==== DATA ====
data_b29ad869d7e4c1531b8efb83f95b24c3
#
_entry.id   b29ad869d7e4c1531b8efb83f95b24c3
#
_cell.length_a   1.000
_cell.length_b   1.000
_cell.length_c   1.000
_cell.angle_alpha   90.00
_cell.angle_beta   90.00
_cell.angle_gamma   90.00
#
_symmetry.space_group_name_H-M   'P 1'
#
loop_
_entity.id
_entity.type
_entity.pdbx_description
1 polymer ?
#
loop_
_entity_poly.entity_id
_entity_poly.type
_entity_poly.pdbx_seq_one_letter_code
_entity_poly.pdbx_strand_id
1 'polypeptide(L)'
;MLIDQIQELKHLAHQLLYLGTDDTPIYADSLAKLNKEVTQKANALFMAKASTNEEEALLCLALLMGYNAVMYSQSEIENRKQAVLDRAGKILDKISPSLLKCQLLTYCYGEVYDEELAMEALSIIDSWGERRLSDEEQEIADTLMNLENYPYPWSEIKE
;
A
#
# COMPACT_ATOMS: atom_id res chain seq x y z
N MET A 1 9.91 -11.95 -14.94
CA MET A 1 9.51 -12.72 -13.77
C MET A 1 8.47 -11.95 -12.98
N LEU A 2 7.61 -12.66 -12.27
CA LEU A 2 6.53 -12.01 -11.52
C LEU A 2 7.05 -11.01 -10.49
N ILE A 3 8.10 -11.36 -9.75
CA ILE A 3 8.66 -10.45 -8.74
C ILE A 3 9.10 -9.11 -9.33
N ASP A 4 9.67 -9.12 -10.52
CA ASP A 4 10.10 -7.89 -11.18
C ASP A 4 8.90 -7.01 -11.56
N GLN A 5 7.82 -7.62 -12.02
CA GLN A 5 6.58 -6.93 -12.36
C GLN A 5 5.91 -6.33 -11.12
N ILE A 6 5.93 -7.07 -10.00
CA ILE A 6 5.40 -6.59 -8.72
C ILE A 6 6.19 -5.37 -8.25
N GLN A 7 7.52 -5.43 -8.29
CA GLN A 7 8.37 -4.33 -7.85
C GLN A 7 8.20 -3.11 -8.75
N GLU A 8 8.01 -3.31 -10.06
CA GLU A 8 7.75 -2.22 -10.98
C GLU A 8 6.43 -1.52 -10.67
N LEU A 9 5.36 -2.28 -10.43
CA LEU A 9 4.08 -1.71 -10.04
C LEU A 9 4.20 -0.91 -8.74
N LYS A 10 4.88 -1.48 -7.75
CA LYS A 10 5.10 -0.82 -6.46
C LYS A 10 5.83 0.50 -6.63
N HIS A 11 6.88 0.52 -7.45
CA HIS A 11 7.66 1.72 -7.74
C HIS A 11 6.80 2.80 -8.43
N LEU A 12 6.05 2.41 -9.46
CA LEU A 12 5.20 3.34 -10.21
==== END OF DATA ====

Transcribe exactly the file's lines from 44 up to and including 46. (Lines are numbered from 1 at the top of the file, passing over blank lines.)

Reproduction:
CA GLN A 5 6.58 -6.93 -12.36
C GLN A 5 5.91 -6.33 -11.12
N ILE A 6 5.93 -7.07 -10.00